Innis, S. M. Essential fatty acids in growth and development. Prog. Lipid Res. 30, 39–103 (1991).
Varga, T., Czimmerer, Z. & Nagy, L. PPARs are a unique set of fatty acid regulated transcription factors controlling both lipid metabolism and inflammation. Biochim. Biophys. Acta 1812, 1007–1022 (2011).
Bouhlel, M. A. et al. PPARgamma activation primes human monocytes into alternative M2 macrophages with anti-inflammatory properties. Cell Metab. 6, 137–143 (2007).
Ricote, M. et al. The peroxisome proliferator-activated receptor-gamma is a negative regulator of macrophage activation. Nature 391, 79–82 (1998).
Serhan, C. N. Pro-resolving lipid mediators are leads for resolution physiology. Nature 510, 92–101 (2014).
Kelly, D. & Wischmeyer, P. E. Role of L-glutamine in critical illness: new insights. Curr. Opin. Clin. Nutr. Metab. Care 6, 217–222 (2003).
Nakaya, M. et al. Inflammatory T cell responses rely on amino acid transporter ASCT2 facilitation of glutamine uptake and mTORC1 kinase activation. Immunity 40, 692–705 (2014).
Murphy, C. & Newsholme, P. Importance of glutamine metabolism in murine macrophages and human monocytes to L-arginine biosynthesis and rates of nitrite or urea production. Clin. Sci. (Lond.) 95, 397–407 (1998).
Wallace, C. & Keast, D. Glutamine and macrophage function. Metabolism 41, 1016–1020 (1992).
Sarafidis, K. et al. Urine metabolomics in neonates with late-onset sepsis in a case-control study. Sci. Rep. 7, 45506 (2017).
Badurdeen, S., Mulongo, M. & Berkley, J. A. Arginine depletion increases susceptibility to serious infections in preterm newborns. Pediatr. Res. 77, 290 (2014).
Gerdes, J. S. Diagnosis and management of bacterial infections in the neonate. Pediatr. Clin. North Am. 51, 939–959 (2004).
Benitz, W. E. Adjunct laboratory tests in the diagnosis of early-onset neonatal sepsis. Clin. Perinatol. 37, 421–438 (2010).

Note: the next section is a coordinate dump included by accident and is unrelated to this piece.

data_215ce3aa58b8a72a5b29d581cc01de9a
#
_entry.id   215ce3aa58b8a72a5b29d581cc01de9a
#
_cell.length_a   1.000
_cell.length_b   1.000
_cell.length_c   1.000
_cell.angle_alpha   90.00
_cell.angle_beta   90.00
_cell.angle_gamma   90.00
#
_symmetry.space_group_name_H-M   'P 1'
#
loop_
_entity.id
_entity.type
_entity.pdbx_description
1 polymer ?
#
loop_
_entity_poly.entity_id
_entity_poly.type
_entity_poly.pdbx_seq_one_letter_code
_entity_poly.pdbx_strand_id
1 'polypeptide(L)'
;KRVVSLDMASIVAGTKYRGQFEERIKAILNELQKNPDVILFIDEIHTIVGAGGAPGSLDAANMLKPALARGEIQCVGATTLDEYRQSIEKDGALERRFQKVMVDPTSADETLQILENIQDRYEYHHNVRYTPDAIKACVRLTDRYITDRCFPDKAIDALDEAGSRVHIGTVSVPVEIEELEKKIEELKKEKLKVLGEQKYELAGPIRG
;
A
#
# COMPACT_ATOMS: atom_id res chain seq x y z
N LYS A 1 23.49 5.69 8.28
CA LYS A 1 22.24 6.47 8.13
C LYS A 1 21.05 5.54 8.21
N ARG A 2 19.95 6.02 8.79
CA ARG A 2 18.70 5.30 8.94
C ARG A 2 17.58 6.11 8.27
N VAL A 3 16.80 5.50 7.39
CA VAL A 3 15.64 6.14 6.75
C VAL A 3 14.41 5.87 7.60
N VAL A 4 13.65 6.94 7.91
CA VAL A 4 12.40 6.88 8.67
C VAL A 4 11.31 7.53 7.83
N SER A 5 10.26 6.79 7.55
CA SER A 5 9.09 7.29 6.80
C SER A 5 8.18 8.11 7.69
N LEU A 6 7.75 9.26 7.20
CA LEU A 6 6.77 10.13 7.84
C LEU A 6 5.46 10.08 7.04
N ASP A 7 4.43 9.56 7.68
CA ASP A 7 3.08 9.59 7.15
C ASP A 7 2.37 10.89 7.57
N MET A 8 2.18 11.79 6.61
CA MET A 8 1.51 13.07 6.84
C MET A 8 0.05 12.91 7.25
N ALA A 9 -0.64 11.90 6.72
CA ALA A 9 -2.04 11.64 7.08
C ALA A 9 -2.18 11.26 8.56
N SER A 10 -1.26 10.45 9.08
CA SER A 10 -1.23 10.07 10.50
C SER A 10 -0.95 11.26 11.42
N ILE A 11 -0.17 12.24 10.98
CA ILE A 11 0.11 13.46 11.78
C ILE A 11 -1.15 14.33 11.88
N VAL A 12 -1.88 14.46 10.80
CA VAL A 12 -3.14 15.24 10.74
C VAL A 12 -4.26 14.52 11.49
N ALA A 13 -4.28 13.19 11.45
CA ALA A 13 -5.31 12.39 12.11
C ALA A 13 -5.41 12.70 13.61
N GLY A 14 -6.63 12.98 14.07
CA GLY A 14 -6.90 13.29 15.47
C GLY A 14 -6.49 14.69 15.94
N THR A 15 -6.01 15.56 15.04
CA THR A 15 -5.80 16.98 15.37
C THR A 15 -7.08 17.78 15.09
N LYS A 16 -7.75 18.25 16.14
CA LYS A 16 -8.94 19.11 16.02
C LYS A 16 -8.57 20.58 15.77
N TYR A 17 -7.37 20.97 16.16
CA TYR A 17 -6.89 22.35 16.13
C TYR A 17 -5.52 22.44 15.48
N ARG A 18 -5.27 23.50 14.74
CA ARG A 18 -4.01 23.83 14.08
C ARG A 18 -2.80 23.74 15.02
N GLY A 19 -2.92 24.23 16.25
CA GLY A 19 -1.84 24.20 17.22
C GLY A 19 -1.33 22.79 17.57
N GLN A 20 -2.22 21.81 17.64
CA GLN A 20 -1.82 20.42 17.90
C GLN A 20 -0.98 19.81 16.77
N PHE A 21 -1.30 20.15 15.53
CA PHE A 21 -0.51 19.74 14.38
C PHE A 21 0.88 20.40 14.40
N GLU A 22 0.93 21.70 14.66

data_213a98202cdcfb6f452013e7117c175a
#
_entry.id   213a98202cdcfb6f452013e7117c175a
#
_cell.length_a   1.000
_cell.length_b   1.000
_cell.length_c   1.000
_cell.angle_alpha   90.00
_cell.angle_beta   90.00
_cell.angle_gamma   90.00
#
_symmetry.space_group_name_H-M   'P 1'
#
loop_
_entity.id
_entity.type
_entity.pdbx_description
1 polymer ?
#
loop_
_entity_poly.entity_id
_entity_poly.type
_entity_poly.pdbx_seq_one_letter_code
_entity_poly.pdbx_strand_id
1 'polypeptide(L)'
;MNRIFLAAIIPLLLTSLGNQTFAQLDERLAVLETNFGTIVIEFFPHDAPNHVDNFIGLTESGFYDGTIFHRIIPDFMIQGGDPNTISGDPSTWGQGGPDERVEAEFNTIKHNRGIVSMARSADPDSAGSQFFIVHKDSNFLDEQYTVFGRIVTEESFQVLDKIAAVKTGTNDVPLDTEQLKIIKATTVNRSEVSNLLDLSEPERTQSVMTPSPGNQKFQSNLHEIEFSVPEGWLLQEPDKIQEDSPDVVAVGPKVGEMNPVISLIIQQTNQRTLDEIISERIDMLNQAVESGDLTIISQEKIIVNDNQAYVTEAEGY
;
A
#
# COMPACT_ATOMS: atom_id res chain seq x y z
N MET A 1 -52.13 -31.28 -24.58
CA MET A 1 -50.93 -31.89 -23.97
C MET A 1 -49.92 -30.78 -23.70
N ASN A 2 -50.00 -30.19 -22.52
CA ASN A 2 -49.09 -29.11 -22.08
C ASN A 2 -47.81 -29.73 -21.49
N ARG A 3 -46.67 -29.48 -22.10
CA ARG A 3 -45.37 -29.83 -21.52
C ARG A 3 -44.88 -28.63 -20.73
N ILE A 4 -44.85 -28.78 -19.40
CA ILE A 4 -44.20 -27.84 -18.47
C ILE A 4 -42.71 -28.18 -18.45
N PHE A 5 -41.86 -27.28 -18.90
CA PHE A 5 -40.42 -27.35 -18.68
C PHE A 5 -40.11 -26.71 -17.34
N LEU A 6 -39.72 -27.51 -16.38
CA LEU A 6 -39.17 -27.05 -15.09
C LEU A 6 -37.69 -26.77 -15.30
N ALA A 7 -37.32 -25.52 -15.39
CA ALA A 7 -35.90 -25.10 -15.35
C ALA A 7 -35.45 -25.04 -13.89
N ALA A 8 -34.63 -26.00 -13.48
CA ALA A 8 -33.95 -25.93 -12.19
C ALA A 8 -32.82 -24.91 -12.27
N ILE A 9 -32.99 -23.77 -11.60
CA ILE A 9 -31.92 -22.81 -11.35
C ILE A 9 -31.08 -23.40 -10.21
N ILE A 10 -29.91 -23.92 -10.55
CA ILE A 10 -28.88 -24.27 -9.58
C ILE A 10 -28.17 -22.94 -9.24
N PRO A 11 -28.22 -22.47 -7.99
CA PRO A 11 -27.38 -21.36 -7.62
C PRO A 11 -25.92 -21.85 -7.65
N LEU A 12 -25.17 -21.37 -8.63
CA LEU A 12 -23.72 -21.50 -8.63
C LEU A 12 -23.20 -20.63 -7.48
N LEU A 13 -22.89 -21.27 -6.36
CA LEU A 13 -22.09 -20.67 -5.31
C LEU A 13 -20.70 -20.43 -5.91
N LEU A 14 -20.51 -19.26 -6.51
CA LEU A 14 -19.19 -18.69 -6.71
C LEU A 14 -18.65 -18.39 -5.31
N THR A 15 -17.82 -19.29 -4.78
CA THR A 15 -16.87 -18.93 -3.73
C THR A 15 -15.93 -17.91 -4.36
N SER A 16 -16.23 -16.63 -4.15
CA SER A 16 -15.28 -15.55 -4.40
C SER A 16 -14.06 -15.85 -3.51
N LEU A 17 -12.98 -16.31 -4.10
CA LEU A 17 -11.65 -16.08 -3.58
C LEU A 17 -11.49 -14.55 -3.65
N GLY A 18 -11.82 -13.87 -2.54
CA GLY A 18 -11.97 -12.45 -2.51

Hornik, C. P. et al. Early and late onset sepsis in very-low-birth-weight infants from a large group of neonatal intensive care units. Early Hum. Dev. 88(Suppl 2), S69–S74 (2012).
Skibsted, S. et al. Bench-to-bedside review: future novel diagnostics for sepsis - a systems biology approach. Crit. Care 17, 231 (2013).
Johnson, C. H., Ivanisevic, J. & Siuzdak, G. Metabolomics: beyond biomarkers and towards mechanisms. Nat. Rev. Mol. Cell Biol. 17, 451–459 (2016).
Vuckovic, D. & Pawliszyn, J. Systematic evaluation of solid-phase microextraction coatings for untargeted metabolomic profiling of biological fluids by liquid chromatography-mass spectrometry. Anal. Chem. 83, 1944–1954 (2011).
OuYang, D. et al. Metabolomic profiling of serum from human pancreatic cancer patients using 1H NMR spectroscopy and principal component analysis. Appl. Biochem. Biotechnol. 165, 148–154 (2011).
Xuan, J. et al. Metabolomic profiling to identify potential serum biomarkers for schizophrenia and risperidone action. J. Proteome Res. 10, 5433–5443 (2011).
Hasokawa, M. et al. Identification of biomarkers of stent restenosis with serum metabolomic profiling using gas chromatography/mass spectrometry. Circ. J. 76, 1864–1873 (2012).